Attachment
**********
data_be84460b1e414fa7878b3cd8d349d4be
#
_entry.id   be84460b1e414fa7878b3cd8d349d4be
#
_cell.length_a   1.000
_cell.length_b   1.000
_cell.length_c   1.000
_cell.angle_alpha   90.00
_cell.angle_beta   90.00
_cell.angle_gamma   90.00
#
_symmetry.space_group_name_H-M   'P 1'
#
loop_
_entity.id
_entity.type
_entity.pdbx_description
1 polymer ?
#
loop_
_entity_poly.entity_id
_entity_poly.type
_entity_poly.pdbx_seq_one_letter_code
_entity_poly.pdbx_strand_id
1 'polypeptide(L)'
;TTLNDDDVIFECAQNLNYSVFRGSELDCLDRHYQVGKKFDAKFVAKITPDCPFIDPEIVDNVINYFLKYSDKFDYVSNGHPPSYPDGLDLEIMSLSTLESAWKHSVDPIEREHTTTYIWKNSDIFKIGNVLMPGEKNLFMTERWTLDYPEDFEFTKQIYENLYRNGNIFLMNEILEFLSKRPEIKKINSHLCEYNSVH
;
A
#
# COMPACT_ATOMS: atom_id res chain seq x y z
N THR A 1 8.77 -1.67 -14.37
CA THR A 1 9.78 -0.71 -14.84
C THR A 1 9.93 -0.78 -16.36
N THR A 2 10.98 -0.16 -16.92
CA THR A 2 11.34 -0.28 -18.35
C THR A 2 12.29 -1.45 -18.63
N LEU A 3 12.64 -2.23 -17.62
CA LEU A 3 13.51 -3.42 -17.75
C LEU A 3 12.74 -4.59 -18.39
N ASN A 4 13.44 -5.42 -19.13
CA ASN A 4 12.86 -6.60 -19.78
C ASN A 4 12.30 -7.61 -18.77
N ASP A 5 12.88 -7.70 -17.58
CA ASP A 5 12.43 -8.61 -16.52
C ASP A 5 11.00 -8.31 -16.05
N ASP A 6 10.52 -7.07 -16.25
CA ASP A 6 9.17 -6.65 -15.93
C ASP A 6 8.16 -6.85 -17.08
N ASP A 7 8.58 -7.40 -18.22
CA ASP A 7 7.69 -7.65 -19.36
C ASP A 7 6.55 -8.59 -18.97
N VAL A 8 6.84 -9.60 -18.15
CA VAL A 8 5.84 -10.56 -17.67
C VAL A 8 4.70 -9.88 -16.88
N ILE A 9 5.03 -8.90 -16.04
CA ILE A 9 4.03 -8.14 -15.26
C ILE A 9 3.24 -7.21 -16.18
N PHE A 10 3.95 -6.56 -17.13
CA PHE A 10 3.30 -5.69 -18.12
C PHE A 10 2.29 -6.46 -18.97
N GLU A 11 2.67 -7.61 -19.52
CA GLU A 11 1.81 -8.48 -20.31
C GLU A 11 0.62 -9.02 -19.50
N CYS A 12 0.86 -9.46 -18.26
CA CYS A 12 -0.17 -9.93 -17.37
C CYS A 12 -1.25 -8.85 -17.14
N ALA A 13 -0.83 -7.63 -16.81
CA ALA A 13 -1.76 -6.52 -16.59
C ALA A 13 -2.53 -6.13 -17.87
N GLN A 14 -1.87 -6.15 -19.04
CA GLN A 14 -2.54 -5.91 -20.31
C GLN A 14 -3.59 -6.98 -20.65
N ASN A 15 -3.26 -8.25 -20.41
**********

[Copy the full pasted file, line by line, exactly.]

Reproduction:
data_be84460b1e414fa7878b3cd8d349d4be
#
_entry.id   be84460b1e414fa7878b3cd8d349d4be
#
_cell.length_a   1.000
_cell.length_b   1.000
_cell.length_c   1.000
_cell.angle_alpha   90.00
_cell.angle_beta   90.00
_cell.angle_gamma   90.00
#
_symmetry.space_group_name_H-M   'P 1'
#
loop_
_entity.id
_entity.type
_entity.pdbx_description
1 polymer ?
#
loop_
_entity_poly.entity_id
_entity_poly.type
_entity_poly.pdbx_seq_one_letter_code
_entity_poly.pdbx_strand_id
1 'polypeptide(L)'
;TTLNDDDVIFECAQNLNYSVFRGSELDCLDRHYQVGKKFDAKFVAKITPDCPFIDPEIVDNVINYFLKYSDKFDYVSNGHPPSYPDGLDLEIMSLSTLESAWKHSVDPIEREHTTTYIWKNSDIFKIGNVLMPGEKNLFMTERWTLDYPEDFEFTKQIYENLYRNGNIFLMNEILEFLSKRPEIKKINSHLCEYNSVH
;
A
#
# COMPACT_ATOMS: atom_id res chain seq x y z
N THR A 1 8.77 -1.67 -14.37
CA THR A 1 9.78 -0.71 -14.84
C THR A 1 9.93 -0.78 -16.36
N THR A 2 10.98 -0.16 -16.92
CA THR A 2 11.34 -0.28 -18.35
C THR A 2 12.29 -1.45 -18.63
N LEU A 3 12.64 -2.23 -17.62
CA LEU A 3 13.51 -3.42 -17.75
C LEU A 3 12.74 -4.59 -18.39
N ASN A 4 13.44 -5.42 -19.13
CA ASN A 4 12.86 -6.60 -19.78
C ASN A 4 12.30 -7.61 -18.77
N ASP A 5 12.88 -7.70 -17.58
CA ASP A 5 12.43 -8.61 -16.52
C ASP A 5 11.00 -8.31 -16.05
N ASP A 6 10.52 -7.07 -16.25
CA ASP A 6 9.17 -6.65 -15.93
C ASP A 6 8.16 -6.85 -17.08
N ASP A 7 8.58 -7.40 -18.22
CA ASP A 7 7.69 -7.65 -19.36
C ASP A 7 6.55 -8.59 -18.97
N VAL A 8 6.84 -9.60 -18.15
CA VAL A 8 5.84 -10.56 -17.67
C VAL A 8 4.70 -9.88 -16.88
N ILE A 9 5.03 -8.90 -16.04
CA ILE A 9 4.03 -8.14 -15.26
C ILE A 9 3.24 -7.21 -16.18
N PHE A 10 3.95 -6.56 -17.13
CA PHE A 10 3.30 -5.69 -18.12
C PHE A 10 2.29 -6.46 -18.97
N GLU A 11 2.67 -7.61 -19.52
CA GLU A 11 1.81 -8.48 -20.31
C GLU A 11 0.62 -9.02 -19.50
N CYS A 12 0.86 -9.46 -18.26
CA CYS A 12 -0.17 -9.93 -17.37
C CYS A 12 -1.25 -8.85 -17.14
N ALA A 13 -0.83 -7.63 -16.81
CA ALA A 13 -1.76 -6.52 -16.59
C ALA A 13 -2.53 -6.13 -17.87
N GLN A 14 -1.87 -6.15 -19.04
CA GLN A 14 -2.54 -5.91 -20.31
C GLN A 14 -3.59 -6.98 -20.65
N ASN A 15 -3.26 -8.25 -20.41